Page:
That’s Jon Favreau’s view of the Tea Party:
Over the last few weeks, it has demonstrated again that its intent is not to shake up the establishment but to burn down the village. As a Democrat, I disagree with its policy positions, but its policy positions alone are not what make the Tea Party so dangerous. What makes the Tea Party dangerous is its members’ willful disregard for the most basic tenets of American democracy. They do not believe in the legitimacy of our president. They do not believe in the legitimacy of decisions handed down by our Supreme Court. Unlike President Obama, Harry Reid, Mitch McConnell, John Boehner, or a host of other Democratic and Republican lawmakers who grasp the basic reality of politics, they have never, not once shown a willingness to compromise on anything. Merely uttering the word is enough to draw a primary challenge.
Jonathan Bernstein adds that once “resistance to compromise itself becomes an important principle, episodes such as the shutdown are hard to prevent”:
The key point to emphasize here is that the problem with the Republican Party, or at least the problem that causes shutdowns and other such disasters, isn’t that they’re “too conservative.” If that was all that was going on, they could still reach compromises with Democrats. The problem isn’t about ideology, at least not as we conventionally think of it; it’s about willingness to compromise and to work within the political system.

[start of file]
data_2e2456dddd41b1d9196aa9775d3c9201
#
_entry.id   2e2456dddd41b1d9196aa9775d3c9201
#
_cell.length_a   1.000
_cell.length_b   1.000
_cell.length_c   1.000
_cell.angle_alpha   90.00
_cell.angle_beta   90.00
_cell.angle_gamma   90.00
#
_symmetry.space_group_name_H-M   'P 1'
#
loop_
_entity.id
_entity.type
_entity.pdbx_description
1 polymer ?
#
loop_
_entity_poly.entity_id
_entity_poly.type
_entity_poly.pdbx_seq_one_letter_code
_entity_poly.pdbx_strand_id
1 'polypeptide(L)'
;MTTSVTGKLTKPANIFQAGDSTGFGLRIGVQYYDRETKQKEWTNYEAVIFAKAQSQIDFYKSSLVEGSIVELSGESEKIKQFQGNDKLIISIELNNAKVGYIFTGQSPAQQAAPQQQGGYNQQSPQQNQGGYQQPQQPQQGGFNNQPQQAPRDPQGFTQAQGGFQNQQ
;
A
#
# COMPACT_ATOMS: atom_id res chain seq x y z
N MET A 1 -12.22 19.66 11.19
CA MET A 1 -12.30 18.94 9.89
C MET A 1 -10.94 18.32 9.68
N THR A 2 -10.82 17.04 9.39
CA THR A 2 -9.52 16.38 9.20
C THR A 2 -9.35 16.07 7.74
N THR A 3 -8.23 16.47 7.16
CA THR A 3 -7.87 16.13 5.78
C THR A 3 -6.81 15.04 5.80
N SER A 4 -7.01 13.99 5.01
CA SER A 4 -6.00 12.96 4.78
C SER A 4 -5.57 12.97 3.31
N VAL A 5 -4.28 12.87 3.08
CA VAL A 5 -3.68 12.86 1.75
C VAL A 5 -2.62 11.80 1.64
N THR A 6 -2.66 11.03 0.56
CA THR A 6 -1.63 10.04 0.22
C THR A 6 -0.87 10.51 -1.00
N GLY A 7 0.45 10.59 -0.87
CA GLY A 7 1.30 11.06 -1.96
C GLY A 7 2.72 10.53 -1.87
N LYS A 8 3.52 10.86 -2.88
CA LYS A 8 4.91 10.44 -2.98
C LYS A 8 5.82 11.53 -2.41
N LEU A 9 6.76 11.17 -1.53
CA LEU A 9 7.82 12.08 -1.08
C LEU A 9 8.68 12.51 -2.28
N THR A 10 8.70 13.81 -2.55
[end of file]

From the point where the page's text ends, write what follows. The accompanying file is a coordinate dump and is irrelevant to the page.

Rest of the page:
Finally, Jeff Shesol dismisses the idea that there is some kind of civil war happening inside the GOP:
The extremism of our own age—Tea Party extremism—“contaminates the whole Republican brand,” as David Frum has written. And he’s right. But Tea Party extremism is not, as this implies, a betrayal of the party’s belief system. It is, instead, a crystallization, a highly potent concentrate, of the party’s belief system. The free-market dogmatism, the tax-cut catechism, the abhorrence of nuance and science and government and fact—these did not bubble up during town-hall meetings in 2010 but flow from the same deep well from which establishment Republicans like Mitch McConnell (Goldwaterites, all) have long been drinking. Frum and other sensible conservatives yearn for a Tea Party exit—maybe even an expulsion—from the G.O.P. But it cannot be expelled, because in this case the parasite is a creation—in some ways a perfection—of the host organism itself.